NO SAFE REFUGE: MAN AS PREDATOR IN THE WORLD OF WILDLIFE
Author: Terry Grosz
Publisher: Big Earth / Johnson, Oct 2003
More true tales from the sharp end of conservation law enforcement, by a 32-year veteran of the never-ending struggle to protect America?s wildlife. Color photos; 6x9 inches, 336 pgs.
In No Safe Refuge, Terry Grosz continues the chronicle of his remarkable career defending America?s wild creatures from those hunters, poachers, and commercial market hunters who just didn?t know when to stop. Since his first days as a game warden in 1966, Terry Grosz has been fighting against the business of extinction.
A natural-born storyteller, Grosz has an almost limitless supply of amazing tales to tell?matching wits with the ?bad guys? for three decades produced a wealth of stories, by turns hair-raising, hilarious, and heart-wrenching. In ?Uncle John?s Cows,? Grosz confronts the lawman?s dilemma when the offender is part of his family. In ?The M-1 Abrams Tank,? he has to think fast to keep from blowing his cover while working in a roomful of outlaws. Yet a larger theme that runs through many of these stories is the killing frenzy that grips some men and turns them into predators. Some set out to poach and harvest wildlife; others are recreational hunters who become possessed by this bloodlust. The effect would be the same, though?stealing from our children?s and grandchildren?s heritage?and it was Terry Grosz?s job to stop them.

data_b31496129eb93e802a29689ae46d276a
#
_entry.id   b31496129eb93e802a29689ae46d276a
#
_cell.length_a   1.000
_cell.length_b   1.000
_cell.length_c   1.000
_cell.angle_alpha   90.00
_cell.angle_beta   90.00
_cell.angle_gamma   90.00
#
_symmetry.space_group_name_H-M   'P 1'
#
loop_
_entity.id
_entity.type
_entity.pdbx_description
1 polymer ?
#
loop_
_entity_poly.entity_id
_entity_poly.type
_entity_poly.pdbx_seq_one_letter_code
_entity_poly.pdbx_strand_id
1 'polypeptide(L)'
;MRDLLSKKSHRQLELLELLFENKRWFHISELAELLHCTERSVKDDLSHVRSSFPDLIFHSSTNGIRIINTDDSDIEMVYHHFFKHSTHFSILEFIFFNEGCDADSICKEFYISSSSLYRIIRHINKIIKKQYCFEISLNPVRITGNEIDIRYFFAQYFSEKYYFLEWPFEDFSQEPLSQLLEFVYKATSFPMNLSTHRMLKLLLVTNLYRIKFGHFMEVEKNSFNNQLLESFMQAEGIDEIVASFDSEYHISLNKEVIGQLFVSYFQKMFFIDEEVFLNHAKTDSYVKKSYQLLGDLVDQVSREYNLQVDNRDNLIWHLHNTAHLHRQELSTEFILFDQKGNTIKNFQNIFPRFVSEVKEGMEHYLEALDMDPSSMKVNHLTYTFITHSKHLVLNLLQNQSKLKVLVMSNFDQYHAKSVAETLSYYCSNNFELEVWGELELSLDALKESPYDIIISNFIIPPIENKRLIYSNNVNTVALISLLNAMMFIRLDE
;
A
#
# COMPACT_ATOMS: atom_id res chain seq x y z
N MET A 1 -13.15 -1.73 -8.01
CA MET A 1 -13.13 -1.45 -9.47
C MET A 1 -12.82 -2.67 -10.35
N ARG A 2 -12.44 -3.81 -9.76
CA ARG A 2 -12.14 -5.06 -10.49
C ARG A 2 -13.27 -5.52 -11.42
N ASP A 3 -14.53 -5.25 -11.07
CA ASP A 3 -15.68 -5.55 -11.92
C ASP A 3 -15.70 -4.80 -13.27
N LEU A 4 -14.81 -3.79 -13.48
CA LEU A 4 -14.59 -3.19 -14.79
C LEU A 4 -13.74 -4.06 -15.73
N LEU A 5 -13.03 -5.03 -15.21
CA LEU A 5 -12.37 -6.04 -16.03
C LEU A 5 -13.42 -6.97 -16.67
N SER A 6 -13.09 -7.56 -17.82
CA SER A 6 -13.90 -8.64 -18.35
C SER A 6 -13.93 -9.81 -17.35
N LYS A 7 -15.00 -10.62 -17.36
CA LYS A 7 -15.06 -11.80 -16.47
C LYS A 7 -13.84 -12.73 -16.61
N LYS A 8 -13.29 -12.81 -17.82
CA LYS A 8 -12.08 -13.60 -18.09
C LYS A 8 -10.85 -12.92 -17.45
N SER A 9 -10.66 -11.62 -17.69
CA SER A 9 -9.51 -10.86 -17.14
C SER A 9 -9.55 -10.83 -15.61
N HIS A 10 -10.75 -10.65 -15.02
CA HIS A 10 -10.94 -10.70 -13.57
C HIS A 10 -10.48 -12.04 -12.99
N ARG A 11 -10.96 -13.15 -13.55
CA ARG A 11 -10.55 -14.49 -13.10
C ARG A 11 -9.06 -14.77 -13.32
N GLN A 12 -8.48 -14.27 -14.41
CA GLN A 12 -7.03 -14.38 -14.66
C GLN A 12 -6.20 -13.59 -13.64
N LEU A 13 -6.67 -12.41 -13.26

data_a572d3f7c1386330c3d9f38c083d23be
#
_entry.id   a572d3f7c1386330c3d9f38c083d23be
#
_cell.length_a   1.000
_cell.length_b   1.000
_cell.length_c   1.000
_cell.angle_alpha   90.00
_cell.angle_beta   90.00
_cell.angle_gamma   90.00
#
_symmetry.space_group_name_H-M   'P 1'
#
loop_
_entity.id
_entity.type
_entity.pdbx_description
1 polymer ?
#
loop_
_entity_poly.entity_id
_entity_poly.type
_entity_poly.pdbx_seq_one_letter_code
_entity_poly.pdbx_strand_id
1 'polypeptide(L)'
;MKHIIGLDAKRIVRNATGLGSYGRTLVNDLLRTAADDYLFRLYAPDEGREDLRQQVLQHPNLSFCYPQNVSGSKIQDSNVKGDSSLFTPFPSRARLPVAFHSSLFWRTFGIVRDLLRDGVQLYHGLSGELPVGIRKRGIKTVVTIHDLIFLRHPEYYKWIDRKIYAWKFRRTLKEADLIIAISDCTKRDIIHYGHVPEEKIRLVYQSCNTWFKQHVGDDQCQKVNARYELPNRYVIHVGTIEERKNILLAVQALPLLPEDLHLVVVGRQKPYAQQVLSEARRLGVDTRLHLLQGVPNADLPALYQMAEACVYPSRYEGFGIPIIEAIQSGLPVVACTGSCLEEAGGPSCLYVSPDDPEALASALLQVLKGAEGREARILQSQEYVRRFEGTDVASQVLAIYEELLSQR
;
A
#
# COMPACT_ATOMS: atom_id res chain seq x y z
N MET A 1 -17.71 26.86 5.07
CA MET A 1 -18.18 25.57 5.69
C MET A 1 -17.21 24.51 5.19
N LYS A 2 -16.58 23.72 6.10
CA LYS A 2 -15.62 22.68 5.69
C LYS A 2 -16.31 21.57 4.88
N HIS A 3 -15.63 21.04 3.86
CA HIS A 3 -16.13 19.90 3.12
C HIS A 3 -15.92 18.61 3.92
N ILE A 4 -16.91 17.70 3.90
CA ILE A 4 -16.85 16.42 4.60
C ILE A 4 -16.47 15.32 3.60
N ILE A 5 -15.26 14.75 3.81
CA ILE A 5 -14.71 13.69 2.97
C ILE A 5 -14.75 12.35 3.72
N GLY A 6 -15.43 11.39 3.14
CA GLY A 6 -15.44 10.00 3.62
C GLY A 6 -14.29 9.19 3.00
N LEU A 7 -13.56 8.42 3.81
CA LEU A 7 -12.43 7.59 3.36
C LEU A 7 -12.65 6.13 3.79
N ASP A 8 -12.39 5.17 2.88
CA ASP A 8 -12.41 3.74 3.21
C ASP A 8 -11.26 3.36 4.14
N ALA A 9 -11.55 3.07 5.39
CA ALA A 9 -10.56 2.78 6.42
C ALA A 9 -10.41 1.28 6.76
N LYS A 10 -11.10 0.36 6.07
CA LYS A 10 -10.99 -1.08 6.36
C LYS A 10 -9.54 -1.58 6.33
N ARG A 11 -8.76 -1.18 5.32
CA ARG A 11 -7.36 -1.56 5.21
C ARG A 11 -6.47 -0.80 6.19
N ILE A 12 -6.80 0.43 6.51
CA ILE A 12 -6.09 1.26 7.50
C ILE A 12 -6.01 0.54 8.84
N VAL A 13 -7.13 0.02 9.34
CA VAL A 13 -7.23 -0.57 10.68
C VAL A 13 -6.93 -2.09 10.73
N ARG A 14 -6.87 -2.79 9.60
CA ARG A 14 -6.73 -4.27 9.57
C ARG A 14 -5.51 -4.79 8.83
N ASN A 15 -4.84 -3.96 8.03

Like his career, Grosz?s stories are always infused with his love of wildlife and the great outdoors. Extinction happens without a sound, Terry Grosz often says, and he welcomes the opportunity to speak up for the wild creatures that have no voice of their own. Best of all, though, his stories are so remarkably entertaining you won?t want to put them down.
ABOUT THE AUTHOR:
Terry Grosz was a conservation law enforcement officer for more than 30 years, initially for the State of California and then with the U.S. Fish and Wildlife Service. A natural storyteller, Grosz writes about the remarkable characters he met?on both sides of the law?and the tight spots he got into. As a law enforcement agent, he learned to sniff out trouble, defuse tense situations, and stay alive; as a human being he learned to temper justice with mercy and treat everyone fairly.
Grosz was a California State Fish and Game Warden from 1966 to 1970. He then joined the U.S. Fish & Wildlife Service, serving in California for another four years before moving on to North and South Dakota, and then Washington, D.C. where he worked with the Endangered Species Program. He spent the last 18 years of his career based in Denver as Assistant Regional Director for Law Enforcement.